[Success] HP Z230 Tower Workstation

This is my first post, so hello all :slight_smile:

My setup: HP Z230 Tower Workstation, flashed with latest bios BIOS L51 v01.63, dated 4/22/2020 + Samsung 980 NVMe in PCIE 2x4.

A. Long story short.
(NEVER EVER try this if your PC is not Z230 Tower Workstation or your bios version is not L51 v01.63! And if you decide to try, perhaps re-calculate the offsets, just to be sure)

1) download WIN64.zip:

2) copy the file NvmExpressDxe_4.ffs to where fptw64.exe is, then execute in elevated command prompt:
.\fptw64.exe -A 0x910868 -L 0x5160 -D test.bin
.\fptw64.exe -A 0x910868 -L 0x5160 -F test.bin
(the above 2 commands are safe, just a test if you can write where you need to; if you see an error, go to X) below)

3) now, the real deal, execute:
.\fptw64.exe -A 0x910868 -L 0x5160 -F NvmExpressDxe_4.ffs
reboot, enter bios, load defaults, done!

X) in case of fptw64.exe write error - in EFI GRUB Shell (Deathbringer unlock), execute:
setup_var 0x96 0x0
setup_var 0x97 0x0
setup_var 0x98 0x0
setup_var 0x99 0x0
setup_var 0x9a 0x0
(those offsets, that I took from the forum thread mentioned above, are also valid for HP Z230, I checked)

B. Now, the long story

After going through driver insertion, and then trying to unlock the firmare with diffrerent methods - I could not get past error 28, Protected Range Registers. So decided to compare original bios file with modified one - to perhaps flash only smaller regions of firmware. I expected a few differences, but there was just one: continuous block of 21 kilo bytes: the driver file itself; its content was unchanged, nor anything else was changed in bios image.

So I decided to simply flash the driver file, NvmExpressDxe_4.ffs (flash only 21KB, and not 10MB or so). I used the already mentioned command:
.\fptw64.exe -A 0x910868 -L 0x5160 -F NvmExpressDxe_4.ffs
and it succeeded.

Offset explanation:
0x910868 = start address of my bios (0x580000) + offset where MMTool.exe puts that driver (0x390868)
0x5160 = length of NvmExpressDxe_4.ffs file in bytes

After that I rebooted my PC, entered BIOS, loaded defaults, PC rebooted twice, and then I was able to install Win10 onto NVMe drive.

So, the procedure would be like this:
- first, get fptw64.exe that is proper for your ME firmware version (my system ME fw is 9.1.43, so I could use fptw64.exe from WIN64.zip download mentioned at the begining of this post)
- dump bios, eg.: .\fptw64.exe -bios -D bios.rom
- note its starting address, eg.: .\fptw64.exe -I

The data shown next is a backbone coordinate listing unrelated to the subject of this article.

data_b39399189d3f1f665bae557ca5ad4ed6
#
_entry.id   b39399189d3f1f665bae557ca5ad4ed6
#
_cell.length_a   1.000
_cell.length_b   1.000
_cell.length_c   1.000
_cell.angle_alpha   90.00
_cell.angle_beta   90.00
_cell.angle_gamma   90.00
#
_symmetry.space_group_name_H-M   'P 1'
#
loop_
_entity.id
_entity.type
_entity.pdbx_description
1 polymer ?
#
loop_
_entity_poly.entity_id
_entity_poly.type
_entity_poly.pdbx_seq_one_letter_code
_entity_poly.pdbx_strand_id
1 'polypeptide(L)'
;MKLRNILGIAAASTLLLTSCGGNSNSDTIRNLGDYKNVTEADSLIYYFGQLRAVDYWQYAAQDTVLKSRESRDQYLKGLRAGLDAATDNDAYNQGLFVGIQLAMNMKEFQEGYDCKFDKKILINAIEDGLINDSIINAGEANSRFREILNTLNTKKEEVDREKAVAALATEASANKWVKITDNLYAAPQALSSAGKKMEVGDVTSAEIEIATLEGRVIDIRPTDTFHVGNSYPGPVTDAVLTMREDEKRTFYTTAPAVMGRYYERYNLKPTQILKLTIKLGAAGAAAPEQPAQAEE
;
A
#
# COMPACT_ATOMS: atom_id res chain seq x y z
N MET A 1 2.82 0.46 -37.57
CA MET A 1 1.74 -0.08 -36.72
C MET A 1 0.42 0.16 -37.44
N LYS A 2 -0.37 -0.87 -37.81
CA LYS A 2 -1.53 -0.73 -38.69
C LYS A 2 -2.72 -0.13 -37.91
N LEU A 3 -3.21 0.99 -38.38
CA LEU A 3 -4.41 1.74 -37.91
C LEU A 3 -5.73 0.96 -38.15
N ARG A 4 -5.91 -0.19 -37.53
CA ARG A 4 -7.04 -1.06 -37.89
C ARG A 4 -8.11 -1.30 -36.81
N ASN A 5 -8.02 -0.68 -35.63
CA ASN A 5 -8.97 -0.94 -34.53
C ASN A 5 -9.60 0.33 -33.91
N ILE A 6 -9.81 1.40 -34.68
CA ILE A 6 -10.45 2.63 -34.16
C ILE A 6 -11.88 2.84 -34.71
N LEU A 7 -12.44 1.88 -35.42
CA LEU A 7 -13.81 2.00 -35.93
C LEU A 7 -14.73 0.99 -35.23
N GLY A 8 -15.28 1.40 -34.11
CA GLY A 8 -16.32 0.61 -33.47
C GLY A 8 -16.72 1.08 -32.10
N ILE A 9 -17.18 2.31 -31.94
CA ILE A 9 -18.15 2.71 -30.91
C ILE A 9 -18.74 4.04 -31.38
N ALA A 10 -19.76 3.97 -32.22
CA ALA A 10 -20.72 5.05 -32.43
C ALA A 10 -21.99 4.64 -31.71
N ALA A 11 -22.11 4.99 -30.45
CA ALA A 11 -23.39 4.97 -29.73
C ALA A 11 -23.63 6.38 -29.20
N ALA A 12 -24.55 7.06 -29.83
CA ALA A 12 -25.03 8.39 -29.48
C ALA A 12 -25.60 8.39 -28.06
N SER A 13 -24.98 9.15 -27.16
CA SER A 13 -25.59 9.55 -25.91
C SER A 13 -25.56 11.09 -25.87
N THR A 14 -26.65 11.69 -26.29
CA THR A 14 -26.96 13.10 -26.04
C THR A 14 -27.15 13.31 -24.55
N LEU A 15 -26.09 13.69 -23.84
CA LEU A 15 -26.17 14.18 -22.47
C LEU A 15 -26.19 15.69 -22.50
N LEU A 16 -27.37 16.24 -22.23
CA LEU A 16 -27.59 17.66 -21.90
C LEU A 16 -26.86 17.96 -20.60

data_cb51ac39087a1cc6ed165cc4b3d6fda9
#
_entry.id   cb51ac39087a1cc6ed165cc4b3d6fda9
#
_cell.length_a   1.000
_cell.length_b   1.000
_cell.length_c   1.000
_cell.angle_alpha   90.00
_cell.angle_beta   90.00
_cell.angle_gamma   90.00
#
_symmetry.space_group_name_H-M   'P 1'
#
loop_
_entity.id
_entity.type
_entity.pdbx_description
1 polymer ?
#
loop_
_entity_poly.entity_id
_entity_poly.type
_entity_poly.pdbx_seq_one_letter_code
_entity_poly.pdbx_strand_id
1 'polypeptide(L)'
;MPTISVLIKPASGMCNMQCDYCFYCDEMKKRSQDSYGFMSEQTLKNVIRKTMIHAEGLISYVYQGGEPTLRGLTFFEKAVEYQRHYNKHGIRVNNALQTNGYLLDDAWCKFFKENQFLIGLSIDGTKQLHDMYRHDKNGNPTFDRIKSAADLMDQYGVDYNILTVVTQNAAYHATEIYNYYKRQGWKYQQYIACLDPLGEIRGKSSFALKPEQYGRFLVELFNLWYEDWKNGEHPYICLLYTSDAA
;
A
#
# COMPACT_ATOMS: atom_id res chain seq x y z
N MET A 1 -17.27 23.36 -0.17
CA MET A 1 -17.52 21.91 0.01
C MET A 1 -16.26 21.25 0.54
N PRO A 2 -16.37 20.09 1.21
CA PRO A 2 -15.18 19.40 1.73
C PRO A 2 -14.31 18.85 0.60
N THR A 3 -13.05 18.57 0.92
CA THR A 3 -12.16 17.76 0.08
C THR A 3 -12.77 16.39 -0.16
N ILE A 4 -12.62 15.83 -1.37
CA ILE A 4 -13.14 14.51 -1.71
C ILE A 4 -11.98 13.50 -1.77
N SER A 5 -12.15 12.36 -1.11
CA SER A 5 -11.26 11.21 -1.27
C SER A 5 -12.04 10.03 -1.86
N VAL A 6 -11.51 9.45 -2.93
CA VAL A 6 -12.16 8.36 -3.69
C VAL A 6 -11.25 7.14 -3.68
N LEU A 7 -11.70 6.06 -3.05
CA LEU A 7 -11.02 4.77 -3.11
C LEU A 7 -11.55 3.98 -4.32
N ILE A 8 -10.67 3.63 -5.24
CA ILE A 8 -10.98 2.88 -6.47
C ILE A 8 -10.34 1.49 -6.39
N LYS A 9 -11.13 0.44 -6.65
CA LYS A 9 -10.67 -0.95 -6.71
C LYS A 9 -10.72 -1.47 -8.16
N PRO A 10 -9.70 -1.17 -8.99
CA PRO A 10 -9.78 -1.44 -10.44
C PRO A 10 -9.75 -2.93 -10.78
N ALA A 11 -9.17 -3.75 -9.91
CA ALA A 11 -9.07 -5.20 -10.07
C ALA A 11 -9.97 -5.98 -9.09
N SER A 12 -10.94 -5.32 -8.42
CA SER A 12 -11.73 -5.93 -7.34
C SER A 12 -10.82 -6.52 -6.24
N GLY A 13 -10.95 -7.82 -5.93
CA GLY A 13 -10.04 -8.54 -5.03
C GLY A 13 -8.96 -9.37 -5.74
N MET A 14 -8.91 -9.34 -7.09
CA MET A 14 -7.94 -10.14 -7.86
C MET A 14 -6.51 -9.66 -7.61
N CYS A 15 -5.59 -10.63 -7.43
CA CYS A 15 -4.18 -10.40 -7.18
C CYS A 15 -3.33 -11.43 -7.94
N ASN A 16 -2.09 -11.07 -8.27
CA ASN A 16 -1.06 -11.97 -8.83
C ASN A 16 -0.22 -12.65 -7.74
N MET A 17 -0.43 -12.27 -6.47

(regions - bios - base)
- use either UEFITool.exe or MMTool.exe to insert that driver (I used MMTool.exe because my bios had pad files)
- compare modified bios image with the original (I used WinMerge in binary mode), note the address where those 2 files begin to differ
ATTENTION: if you see, there are more differences than just a single block of 21KB, you cannot proceed or you have to modify the procedure!
- add the number discovered above to bios starting addres: this is what you should put after -A in fptw64.exe command; I will call it "your_number"
- 0x5160 is the size of NvmExpressDxe_4.ffs (constant)
- now, after you have all data, test dump what you’re about to override; execute:
.\fptw64.exe -A your_number -L 0x5160 -D test.rom
Load that into hex editor and make sure, it’s what you expect it to be (probably all bytes = 0xFF). You can also dump a region that starts a few bytes before your_number, and check that (the point is to dump something meaningfull, not only 0xFF bytes - hope I’m clear enough).
- after making sure that "your_number" is proper address, where NvmExpressDxe driver should be, execute:
.\fptw64.exe -A your_number -L 0x5160 -F NvmExpressDxe_4.ffs

Good luck!

PS: this forum is very good, lots of useful informations and tools
PS2: excuse my English :slight_smile:

1 Like

Hello, can you please update the file link, cheers.

I think it might be from this thread:

(maak was last seen december '21)

nvme 1 - windows 10
nvme 2 - Fedora
ssd sata - Debian

Hi @maak , really appreciate what you have done. If I can use same way on hPZ420? Thank you.

(maak was last seen December '21)

install windows 7-8 on ssd ( sata )
install windows 10 to NVME

booting from ssd…but /// your testing

p.s ---- NOT WORK metod !!!